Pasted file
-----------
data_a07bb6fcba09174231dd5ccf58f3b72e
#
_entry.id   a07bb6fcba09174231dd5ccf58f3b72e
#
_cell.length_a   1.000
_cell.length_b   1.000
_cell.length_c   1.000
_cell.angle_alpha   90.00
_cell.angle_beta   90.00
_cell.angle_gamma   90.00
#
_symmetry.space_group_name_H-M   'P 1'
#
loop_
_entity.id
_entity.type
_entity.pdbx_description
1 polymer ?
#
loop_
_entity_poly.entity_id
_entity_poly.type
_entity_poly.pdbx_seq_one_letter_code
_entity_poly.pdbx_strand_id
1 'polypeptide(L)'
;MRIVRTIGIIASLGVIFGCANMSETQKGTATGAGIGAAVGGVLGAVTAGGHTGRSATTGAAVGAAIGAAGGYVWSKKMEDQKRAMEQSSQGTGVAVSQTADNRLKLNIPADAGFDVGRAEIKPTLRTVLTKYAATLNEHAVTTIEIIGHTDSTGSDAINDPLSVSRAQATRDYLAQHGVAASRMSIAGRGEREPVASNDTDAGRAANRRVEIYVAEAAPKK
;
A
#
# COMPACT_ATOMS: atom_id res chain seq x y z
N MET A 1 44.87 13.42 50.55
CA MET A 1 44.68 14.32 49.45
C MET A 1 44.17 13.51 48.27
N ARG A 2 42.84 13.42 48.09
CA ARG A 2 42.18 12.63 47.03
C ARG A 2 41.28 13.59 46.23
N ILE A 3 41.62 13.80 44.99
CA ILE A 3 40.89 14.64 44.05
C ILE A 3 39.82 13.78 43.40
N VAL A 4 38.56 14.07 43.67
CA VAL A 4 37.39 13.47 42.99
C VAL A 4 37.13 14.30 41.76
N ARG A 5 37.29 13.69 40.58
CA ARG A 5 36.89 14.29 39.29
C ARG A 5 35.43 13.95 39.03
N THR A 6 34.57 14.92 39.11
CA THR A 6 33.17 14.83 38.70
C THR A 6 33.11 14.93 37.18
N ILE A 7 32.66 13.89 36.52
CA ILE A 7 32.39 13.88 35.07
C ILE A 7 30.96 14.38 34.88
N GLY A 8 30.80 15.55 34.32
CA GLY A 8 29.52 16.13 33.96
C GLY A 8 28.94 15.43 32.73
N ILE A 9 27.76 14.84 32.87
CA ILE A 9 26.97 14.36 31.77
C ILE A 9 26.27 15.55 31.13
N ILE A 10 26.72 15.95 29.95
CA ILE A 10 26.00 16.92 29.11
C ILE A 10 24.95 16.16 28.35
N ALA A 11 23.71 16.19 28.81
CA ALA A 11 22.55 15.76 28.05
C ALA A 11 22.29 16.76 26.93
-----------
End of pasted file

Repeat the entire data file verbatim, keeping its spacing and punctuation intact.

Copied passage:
data_a07bb6fcba09174231dd5ccf58f3b72e
#
_entry.id   a07bb6fcba09174231dd5ccf58f3b72e
#
_cell.length_a   1.000
_cell.length_b   1.000
_cell.length_c   1.000
_cell.angle_alpha   90.00
_cell.angle_beta   90.00
_cell.angle_gamma   90.00
#
_symmetry.space_group_name_H-M   'P 1'
#
loop_
_entity.id
_entity.type
_entity.pdbx_description
1 polymer ?
#
loop_
_entity_poly.entity_id
_entity_poly.type
_entity_poly.pdbx_seq_one_letter_code
_entity_poly.pdbx_strand_id
1 'polypeptide(L)'
;MRIVRTIGIIASLGVIFGCANMSETQKGTATGAGIGAAVGGVLGAVTAGGHTGRSATTGAAVGAAIGAAGGYVWSKKMEDQKRAMEQSSQGTGVAVSQTADNRLKLNIPADAGFDVGRAEIKPTLRTVLTKYAATLNEHAVTTIEIIGHTDSTGSDAINDPLSVSRAQATRDYLAQHGVAASRMSIAGRGEREPVASNDTDAGRAANRRVEIYVAEAAPKK
;
A
#
# COMPACT_ATOMS: atom_id res chain seq x y z
N MET A 1 44.87 13.42 50.55
CA MET A 1 44.68 14.32 49.45
C MET A 1 44.17 13.51 48.27
N ARG A 2 42.84 13.42 48.09
CA ARG A 2 42.18 12.63 47.03
C ARG A 2 41.28 13.59 46.23
N ILE A 3 41.62 13.80 44.99
CA ILE A 3 40.89 14.64 44.05
C ILE A 3 39.82 13.78 43.40
N VAL A 4 38.56 14.07 43.67
CA VAL A 4 37.39 13.47 42.99
C VAL A 4 37.13 14.30 41.76
N ARG A 5 37.29 13.69 40.58
CA ARG A 5 36.89 14.29 39.29
C ARG A 5 35.43 13.95 39.03
N THR A 6 34.57 14.92 39.11
CA THR A 6 33.17 14.83 38.70
C THR A 6 33.11 14.93 37.18
N ILE A 7 32.66 13.89 36.52
CA ILE A 7 32.39 13.88 35.07
C ILE A 7 30.96 14.38 34.88
N GLY A 8 30.80 15.55 34.32
CA GLY A 8 29.52 16.13 33.96
C GLY A 8 28.94 15.43 32.73
N ILE A 9 27.76 14.84 32.87
CA ILE A 9 26.97 14.36 31.77
C ILE A 9 26.27 15.55 31.13
N ILE A 10 26.72 15.95 29.95
CA ILE A 10 26.00 16.92 29.11
C ILE A 10 24.95 16.16 28.35
N ALA A 11 23.71 16.19 28.81
CA ALA A 11 22.55 15.76 28.05
C ALA A 11 22.29 16.76 26.93